In these later scenes, the juxtaposition of Kyle's emotionally crippled home life against repeat tours of duty creates a mash up of mixed messages.  Sniper grows sad, weird, and confusing -- disturbing almost because it's just too much, and because it can't decide what Kyle is or how we should view him.  The real truth is that while it may be conflicted, it's not a particularly interesting or unique conflict.  We have a surplus of films that speak to precisely Kyle's dilemma, often without the burden of having to respect a deceased subject.  Facts are the things that get in the way here, and what prevents the film from spending sustained time in one space or another.  The actors are in a choke hold here, and the film is less riveting than uncomfortable.


Wednesday, April 1, 2015

Catching Up: Selma

Though I'm months divorced from my screening and thousands of pages behind in contributing anything to the cultural commentary surrounding Selma, I can't let it drop.  Many films like Selma - those detailing important sociopolitical events or human rights issues - are examples of vehicles we're told we should find important, but which often feel like problematic films.  Maybe they read too saccharine or maybe they smudge truths in ways that are too pointed, maybe they just aren't cinematic.  By contrast, Selma is a film that may actually be important.  It's a rare film, a mixed biopic that focuses on a pivotal moment associated with its chosen figure (here, of course, Martin Luther King Jr. as played by David Oyelowo) instead of being driven solely by that figure.  What struck me while watching it is how thoroughly the film avoided the "sacred cow" treatment of the man at its center -- something that other films this year (like The Imitation Game) fall just short of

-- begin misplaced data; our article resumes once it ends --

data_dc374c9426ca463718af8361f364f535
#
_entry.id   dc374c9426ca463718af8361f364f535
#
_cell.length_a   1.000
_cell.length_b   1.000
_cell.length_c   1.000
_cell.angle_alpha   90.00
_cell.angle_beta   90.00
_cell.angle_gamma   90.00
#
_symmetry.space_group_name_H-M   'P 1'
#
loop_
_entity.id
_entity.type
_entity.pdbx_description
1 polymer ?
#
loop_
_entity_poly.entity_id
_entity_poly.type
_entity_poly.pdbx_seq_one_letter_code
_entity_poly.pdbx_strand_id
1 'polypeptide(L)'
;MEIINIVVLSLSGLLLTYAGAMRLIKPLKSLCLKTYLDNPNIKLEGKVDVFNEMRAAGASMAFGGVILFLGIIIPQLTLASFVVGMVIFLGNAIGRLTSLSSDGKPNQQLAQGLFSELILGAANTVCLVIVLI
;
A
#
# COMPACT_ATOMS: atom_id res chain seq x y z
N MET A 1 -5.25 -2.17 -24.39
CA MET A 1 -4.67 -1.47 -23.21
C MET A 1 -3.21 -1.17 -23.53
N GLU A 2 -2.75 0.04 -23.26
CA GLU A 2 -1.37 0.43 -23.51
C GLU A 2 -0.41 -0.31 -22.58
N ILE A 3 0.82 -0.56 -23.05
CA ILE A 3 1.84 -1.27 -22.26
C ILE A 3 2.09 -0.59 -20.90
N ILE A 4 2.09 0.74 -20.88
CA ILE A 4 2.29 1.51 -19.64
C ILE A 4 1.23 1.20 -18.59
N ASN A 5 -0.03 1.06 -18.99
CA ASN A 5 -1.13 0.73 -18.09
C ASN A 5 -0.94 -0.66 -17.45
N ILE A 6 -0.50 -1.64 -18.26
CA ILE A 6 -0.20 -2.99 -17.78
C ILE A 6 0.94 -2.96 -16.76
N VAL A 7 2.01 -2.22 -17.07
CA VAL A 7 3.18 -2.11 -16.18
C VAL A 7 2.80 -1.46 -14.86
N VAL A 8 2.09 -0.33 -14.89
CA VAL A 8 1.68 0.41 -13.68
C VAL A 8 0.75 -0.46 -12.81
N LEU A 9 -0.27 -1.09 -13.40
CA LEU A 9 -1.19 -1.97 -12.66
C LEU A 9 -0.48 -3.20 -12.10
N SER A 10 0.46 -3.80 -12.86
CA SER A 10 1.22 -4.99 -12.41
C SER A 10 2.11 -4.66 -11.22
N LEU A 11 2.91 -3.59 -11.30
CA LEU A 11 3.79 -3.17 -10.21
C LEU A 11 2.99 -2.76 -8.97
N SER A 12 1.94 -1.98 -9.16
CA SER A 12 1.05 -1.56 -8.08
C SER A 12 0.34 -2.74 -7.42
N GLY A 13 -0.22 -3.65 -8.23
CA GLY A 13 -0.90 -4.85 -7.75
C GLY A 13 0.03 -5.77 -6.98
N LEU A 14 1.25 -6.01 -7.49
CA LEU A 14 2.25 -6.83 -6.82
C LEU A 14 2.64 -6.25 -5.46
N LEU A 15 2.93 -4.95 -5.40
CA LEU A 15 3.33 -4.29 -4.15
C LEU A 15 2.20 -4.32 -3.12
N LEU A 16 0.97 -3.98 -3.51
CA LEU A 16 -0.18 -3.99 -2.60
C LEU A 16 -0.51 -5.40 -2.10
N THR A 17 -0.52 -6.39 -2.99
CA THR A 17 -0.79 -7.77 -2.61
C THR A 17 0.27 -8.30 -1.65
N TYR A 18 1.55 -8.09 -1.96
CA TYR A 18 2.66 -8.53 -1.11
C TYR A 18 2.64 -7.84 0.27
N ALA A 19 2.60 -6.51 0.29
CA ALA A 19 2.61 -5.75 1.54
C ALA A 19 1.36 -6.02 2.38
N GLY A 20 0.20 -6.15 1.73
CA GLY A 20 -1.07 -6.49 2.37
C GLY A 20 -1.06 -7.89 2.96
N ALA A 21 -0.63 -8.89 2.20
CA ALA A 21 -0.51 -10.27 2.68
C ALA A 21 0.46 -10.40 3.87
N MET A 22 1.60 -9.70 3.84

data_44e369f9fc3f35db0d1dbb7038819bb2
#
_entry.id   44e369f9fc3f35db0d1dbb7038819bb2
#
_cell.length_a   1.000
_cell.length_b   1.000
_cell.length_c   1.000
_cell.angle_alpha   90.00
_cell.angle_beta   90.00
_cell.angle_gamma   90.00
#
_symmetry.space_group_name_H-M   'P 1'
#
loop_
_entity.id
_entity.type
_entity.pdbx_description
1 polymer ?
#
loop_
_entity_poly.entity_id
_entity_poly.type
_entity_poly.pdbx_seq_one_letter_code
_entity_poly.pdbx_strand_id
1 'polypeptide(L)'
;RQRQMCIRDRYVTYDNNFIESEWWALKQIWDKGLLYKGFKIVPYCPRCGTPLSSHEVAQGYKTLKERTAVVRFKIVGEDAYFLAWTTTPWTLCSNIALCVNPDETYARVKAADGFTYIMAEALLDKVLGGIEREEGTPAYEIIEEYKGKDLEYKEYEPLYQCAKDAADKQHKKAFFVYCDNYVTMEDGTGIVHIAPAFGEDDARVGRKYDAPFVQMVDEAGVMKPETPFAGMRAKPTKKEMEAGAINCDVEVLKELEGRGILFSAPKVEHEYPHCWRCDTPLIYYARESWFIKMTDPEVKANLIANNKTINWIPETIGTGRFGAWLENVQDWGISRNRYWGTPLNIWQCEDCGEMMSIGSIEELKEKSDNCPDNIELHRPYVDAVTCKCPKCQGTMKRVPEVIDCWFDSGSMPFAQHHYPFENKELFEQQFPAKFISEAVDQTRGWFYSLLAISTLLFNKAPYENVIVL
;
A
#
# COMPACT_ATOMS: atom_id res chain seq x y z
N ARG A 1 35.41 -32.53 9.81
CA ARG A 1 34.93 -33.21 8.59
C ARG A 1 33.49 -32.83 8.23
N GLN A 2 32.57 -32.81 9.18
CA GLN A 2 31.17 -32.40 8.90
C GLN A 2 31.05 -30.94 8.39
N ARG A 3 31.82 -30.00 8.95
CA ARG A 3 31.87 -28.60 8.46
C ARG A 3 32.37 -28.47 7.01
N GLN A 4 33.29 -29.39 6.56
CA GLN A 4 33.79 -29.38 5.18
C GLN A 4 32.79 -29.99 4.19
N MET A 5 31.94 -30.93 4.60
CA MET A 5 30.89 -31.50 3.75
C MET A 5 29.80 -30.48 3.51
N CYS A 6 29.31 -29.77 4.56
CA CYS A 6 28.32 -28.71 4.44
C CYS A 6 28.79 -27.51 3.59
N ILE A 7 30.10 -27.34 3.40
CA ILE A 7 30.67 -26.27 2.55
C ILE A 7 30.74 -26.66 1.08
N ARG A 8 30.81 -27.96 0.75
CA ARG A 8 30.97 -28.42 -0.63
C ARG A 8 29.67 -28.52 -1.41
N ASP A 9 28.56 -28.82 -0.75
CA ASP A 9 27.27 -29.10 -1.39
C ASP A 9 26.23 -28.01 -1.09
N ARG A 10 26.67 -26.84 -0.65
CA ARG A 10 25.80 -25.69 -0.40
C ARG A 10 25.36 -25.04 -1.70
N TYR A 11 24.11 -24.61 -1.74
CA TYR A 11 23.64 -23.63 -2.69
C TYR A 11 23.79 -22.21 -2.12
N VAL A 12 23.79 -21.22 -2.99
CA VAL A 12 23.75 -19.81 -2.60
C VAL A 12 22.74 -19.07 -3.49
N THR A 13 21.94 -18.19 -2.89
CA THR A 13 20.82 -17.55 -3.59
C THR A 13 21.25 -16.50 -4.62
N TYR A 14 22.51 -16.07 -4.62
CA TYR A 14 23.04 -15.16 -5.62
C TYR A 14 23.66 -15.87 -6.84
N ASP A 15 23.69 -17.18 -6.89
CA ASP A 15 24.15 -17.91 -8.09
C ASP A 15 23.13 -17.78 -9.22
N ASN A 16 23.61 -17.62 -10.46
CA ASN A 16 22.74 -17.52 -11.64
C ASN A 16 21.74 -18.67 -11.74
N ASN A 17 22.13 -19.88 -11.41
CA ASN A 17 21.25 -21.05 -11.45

Selma never forgets that the events surrounding the march were not MLK's alone, nor does it build him into a guiding saint.  Instead, the film finds the importance of people, of groups coming together, of politicians in flux and the uncertainties even of the man who found himself leading the charge.  It's a testament to the direction that the film is never a flat MLK memorial and that it doesn't feel like a holy object; stagnant, engraved with gospel truths.  Selma is lived in, real, broken, and filled with miniature portraits of people who complicate and humanize history in a way much different than what we're taught in our textbooks.  As it does this, it's interesting that even towering figures like MLK and LBJ (Tom Wilkinson) almost become afterthoughts, power players overshadowed by the turmoil experienced by regular folks and the violence of that fateful day on the bridge.  Director Ava DuVernay approaches her subjects with a sort of naturalism, elegantly matching thematic pieces and shreds of character so that the viewer understands the consequences of action or inaction.  As she does so, she widens the scope of the story while making it look incredibly easy and true.  Perhaps this is why it was so easy for people to overlook her direction, not to mention David Oyelowo's powerful performance.  They each disappear against the power of the film and the presence of the character, it's almost too perfect, too documentarian to feel like a constructed fiction.  It's no excuse, but that's the only way I can think to even begin to explain the film's relative absence in this year's awards season: Selma just isn't showy enough.  It opts for subtlety, quiet realism, and intelligence.  We forget what kind of work it takes for a film to feel emotionally true.  Not simply dramatic or interesting, but emotionally true.  This is something that Boyhood succeeded at as well, but Selma's "genre" position as a biopic is interesting in its own right: thought the film has something to show us and to teach us, it doesn't hit us over the head with what it wants us to understand.  DuVernay remembers that events involve people, they are not one person, and that a person can be a hero, but is still a person first.